Cause of dew:
You have a local surface that is below the dewpoint. It has gotten enough colder than the air, that water condenses on it.
Dew is heavy on clear nights (more surface radiation cooling as your sleeping bag tries to warm up interstellar space) Smoke in the air, or overcast will reduce or eliminate the amount of dew.
Dew is heavier when the air is more humid. (Temperature doesn't have to drop as much for water to condense) However water vapour interferes with radiation.
Dew is almost non-existent if there is a breeze. The air next to a surface can't get that bit colder to allow water to condense.
Move away from water. Running creeks, lakes, swamps will provide a source of water vapour. Large bodies will be warmer than the land at night and will evaporate strongly, putting more water into the air.
Move away from the bottom of the valley. Cold air settles. I've found that being even 15 to 20 feet vertically (5-6 meters) can make a 10 F (5C) difference in temperature.
Put something between you and the sky. This blocks radiation from the surface of your bag, so the surface doesn't cool as much, reducing or eliminating dew. This can be a tarp, a tent, or the canopy of a tree.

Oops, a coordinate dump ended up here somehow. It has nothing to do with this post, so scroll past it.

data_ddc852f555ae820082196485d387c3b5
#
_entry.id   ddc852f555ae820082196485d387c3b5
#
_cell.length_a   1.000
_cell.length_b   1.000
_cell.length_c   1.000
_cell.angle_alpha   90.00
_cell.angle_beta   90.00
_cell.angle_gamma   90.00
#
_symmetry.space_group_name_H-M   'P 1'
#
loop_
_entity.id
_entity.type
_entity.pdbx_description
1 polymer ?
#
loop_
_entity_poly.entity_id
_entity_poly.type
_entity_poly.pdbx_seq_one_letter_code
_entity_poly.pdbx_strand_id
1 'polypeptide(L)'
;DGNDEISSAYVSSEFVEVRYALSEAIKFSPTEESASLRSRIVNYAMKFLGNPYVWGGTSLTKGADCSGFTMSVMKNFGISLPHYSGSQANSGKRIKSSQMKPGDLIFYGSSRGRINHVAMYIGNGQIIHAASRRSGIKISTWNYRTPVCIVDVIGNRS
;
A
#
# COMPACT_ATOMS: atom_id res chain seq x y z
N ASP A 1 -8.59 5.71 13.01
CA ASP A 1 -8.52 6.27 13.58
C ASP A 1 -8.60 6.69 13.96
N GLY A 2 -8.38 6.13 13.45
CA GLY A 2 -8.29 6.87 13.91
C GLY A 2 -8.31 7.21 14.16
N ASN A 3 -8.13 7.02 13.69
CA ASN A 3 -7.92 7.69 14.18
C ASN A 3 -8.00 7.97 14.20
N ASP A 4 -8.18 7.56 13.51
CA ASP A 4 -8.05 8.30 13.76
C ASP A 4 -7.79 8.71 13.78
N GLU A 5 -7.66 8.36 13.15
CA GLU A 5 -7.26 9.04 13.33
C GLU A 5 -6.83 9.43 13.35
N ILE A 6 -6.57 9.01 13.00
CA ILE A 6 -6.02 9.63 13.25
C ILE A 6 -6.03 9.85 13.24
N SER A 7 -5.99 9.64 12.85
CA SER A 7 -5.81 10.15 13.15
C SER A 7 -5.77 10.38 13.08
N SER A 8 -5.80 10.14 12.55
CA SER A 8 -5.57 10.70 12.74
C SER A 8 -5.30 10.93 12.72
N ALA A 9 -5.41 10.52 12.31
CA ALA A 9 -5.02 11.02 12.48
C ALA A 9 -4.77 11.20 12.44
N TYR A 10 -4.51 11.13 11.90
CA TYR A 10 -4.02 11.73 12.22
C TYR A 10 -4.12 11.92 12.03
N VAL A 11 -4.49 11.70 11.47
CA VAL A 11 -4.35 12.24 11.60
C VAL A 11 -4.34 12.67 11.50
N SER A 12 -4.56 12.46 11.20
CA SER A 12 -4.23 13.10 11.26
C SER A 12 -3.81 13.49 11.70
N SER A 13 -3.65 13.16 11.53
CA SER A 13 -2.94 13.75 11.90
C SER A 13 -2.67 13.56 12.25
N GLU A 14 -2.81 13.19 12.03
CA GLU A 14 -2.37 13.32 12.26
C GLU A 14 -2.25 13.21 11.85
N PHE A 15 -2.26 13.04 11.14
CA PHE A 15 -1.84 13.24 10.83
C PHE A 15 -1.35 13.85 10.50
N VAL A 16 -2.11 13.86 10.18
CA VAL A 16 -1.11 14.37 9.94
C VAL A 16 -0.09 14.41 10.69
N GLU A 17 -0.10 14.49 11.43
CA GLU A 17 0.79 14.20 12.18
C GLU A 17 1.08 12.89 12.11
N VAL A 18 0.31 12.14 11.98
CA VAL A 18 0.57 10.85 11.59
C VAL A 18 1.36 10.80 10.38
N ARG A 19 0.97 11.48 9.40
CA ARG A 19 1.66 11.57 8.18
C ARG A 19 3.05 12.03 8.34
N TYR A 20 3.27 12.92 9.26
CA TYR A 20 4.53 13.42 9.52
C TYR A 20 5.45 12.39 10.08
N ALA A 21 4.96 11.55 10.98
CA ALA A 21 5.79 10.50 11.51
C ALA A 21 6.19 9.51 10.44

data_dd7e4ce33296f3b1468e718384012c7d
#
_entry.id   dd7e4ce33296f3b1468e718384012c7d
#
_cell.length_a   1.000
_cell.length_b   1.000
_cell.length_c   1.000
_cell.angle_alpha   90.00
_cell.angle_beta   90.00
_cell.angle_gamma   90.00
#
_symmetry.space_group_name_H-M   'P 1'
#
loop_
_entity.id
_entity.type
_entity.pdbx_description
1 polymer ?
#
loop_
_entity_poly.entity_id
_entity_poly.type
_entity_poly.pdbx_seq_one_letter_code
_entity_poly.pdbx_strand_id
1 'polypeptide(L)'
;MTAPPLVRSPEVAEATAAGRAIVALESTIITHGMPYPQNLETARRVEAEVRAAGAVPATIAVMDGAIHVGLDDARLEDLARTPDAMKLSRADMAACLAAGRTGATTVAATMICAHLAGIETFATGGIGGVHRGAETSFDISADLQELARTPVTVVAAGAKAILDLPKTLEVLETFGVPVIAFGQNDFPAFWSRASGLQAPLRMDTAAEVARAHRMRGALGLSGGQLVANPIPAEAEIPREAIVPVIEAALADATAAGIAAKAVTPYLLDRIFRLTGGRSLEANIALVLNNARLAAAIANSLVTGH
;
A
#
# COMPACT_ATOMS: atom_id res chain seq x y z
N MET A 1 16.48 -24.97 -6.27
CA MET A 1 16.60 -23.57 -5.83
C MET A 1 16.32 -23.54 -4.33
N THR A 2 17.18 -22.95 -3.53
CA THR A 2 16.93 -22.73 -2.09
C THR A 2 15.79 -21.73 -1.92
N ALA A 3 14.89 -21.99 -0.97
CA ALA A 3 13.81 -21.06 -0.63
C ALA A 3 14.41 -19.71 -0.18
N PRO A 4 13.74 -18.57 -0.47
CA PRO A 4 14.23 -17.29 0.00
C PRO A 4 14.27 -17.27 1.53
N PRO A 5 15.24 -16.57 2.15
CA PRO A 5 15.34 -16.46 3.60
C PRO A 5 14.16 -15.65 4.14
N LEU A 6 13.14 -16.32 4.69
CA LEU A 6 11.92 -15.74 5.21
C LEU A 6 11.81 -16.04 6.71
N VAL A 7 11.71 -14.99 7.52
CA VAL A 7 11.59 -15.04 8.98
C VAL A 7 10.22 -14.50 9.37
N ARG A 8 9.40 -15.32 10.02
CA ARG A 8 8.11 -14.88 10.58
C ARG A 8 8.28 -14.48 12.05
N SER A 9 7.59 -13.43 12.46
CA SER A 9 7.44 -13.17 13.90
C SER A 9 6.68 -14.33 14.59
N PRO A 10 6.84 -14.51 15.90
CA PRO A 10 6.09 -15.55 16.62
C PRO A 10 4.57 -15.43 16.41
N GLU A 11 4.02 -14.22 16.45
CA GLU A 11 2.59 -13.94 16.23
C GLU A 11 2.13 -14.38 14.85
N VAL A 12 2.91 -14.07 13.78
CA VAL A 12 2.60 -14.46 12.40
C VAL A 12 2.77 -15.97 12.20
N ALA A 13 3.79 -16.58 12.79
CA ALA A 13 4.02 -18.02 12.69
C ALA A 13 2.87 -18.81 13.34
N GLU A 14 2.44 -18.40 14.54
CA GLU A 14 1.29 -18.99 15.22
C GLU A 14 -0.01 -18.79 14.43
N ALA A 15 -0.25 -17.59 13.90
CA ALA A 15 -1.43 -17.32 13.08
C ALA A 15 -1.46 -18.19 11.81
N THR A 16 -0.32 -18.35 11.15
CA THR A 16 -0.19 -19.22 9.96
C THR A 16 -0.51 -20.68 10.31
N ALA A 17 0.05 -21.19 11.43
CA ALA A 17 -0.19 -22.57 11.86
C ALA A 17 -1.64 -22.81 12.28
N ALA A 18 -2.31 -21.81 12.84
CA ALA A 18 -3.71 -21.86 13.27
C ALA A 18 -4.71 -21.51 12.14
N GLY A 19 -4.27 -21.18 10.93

Reduce the amount of visible sky This is a variation of the previous point. Radiation is going to be proportional to the amount of sky that your sleeping bag can see. Very little dew at the bottom of a cleft. A ravine can reduce sky by 50%
Dealing with Dew.
If you use a tarp or tent, pack the wet layer in a plastic bag so that it doesn't get your other gear wet, or roll it up in your foam pad to keep it out of your pack entirely.
Site your camp to catch the sun at sunrise. Or as soon as you get up move the wet item to a spot that is sunny. If I've tarped it, I will raise the west corners so that the entire tarp is exposed to the sun.
Get a lighter coloured sleeping bag/tarp/tent. You actually want a fabric that is very reflective in infrared. This radiates poorly. As far as I know no one makes such a fabric for backcountry gear.